O'NEIL: I mean, as we all know, this has been a huge challenge for governments as we're the biggest consumer of Latin American drugs. While we, you know, take them, imbibe in them, and use them here, the downstream effects of the growing and the transiting have, you know, huge devastating consequences on the communities that touch them. And that hasn't changed even as U.S. drug use has changed, as we've moved away from some plant-based, you know, away from cocaine and others towards fentanyl or some of these other synthetics. It's some of the reasons and the ways that happens changes, but not the devastation on communities. As I look at U.S. policies towards Latin America and as Dan was saying, we did this for a congressional commission over the last eighteen-plus months, you know, when the United States government has focused on citizen security as the goal rather than just interdicting drugs or stopping the drugs that are coming to the United States, that seemed to have a better effect all around. And that seemed to be much more important. I think, frankly, as we think about violence or insecurity as pushing migration, it's not just that drug gangs are moving illegal substances north. It is that, but it's also that they branch into all sorts of other activities. It's when Mexicans or Central Americans become prey to these drug cartels because they're extorting or they're kidnapping or they're harassing or these other things where I think those tend to have the more life and death decisions where people decide to leave then, you know, tons of cocaine or other things moving through. They both matter. The money that comes from the drugs matter a lot. But this idea of citizen security and feeling safe in your home, I think, is really the thing that influences decisions to get up and leave. And so as the U.S. government thinks about drugs, and drug supply and drug demand, I think that obviously should be part of this conversation. But if you can create a safer place in these communities in Latin America, then I think fewer people—because it all comes down to individual decisions or family decisions to leave. And I think if it's a safer place and as you calculate the costs and benefits and you think about leaving, you can change that calculation at least for some of these people. And that in the end is the goal that people have a choice or feel they have a choice to stay in the communities where they are today, and that they don't feel that the only way that they will protect themselves or their children or their extended family is to leave.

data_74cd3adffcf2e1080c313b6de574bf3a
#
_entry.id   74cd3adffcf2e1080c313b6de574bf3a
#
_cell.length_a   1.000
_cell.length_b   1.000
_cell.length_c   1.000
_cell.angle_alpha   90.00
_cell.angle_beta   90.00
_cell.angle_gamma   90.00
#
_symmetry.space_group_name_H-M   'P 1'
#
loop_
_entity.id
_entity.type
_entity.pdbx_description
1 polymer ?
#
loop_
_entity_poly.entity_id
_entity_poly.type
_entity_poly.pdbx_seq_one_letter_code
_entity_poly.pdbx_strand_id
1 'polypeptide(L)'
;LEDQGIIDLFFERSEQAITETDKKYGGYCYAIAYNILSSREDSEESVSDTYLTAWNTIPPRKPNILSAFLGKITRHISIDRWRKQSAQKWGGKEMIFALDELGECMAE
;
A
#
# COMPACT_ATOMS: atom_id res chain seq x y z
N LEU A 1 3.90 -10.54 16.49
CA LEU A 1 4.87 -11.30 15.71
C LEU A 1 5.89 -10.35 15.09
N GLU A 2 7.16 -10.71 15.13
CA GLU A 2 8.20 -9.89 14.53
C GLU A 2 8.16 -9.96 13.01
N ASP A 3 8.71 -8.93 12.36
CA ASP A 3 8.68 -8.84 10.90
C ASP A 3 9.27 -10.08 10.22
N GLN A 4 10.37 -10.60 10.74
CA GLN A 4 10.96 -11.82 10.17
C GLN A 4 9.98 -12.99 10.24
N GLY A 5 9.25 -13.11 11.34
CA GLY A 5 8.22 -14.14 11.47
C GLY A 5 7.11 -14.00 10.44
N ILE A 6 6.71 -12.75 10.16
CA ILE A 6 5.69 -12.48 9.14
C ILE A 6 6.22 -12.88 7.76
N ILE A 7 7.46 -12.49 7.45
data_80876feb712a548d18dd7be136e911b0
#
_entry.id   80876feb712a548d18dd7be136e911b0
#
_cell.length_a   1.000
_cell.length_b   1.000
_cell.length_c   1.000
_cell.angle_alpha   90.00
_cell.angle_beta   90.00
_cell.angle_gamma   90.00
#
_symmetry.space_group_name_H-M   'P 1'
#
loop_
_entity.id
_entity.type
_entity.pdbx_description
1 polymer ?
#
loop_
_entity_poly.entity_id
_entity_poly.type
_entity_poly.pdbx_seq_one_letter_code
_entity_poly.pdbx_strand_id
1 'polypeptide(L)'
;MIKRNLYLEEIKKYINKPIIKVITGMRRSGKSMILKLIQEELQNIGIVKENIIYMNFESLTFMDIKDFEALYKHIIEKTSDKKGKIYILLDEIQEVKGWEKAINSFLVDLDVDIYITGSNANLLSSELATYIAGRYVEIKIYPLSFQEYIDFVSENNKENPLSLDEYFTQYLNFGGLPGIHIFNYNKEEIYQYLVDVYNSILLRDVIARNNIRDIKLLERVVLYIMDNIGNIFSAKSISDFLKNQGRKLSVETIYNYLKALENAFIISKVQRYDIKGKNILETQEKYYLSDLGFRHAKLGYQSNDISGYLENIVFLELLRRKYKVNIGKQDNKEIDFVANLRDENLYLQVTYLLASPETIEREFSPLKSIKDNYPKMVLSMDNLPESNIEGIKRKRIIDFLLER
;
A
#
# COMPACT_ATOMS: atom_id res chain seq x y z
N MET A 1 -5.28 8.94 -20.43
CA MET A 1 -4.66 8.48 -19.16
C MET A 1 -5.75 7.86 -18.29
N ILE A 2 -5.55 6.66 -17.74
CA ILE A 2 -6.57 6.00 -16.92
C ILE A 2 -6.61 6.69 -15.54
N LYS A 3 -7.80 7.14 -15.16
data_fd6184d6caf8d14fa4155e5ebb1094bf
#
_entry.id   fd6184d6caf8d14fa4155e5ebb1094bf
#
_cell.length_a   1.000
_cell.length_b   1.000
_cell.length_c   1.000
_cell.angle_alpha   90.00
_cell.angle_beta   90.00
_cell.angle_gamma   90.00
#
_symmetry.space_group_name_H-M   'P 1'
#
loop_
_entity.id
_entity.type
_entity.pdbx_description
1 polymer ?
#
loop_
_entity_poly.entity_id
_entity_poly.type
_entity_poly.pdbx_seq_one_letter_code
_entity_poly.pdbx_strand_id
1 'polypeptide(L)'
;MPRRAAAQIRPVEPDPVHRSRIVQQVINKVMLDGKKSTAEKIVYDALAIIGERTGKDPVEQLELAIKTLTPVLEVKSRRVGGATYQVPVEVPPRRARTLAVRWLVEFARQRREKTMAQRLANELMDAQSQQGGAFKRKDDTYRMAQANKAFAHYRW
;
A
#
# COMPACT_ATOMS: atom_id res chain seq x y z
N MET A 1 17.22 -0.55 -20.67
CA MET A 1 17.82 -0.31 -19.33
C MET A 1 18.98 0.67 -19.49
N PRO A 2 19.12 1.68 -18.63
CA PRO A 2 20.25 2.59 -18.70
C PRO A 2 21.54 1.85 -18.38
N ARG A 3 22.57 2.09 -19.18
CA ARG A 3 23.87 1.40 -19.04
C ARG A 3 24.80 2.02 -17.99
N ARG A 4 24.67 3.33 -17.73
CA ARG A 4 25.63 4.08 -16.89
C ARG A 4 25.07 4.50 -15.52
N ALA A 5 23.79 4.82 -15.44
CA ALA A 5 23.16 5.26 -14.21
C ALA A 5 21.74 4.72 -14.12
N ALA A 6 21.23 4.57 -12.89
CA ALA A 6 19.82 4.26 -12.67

HRINAK: So, Tom, you've looked at these issues for a number of years, not to date either one of us, from very different perspectives, some final thoughts on corruption and drugs and weapons? How receptive are those governments to deal with these issues?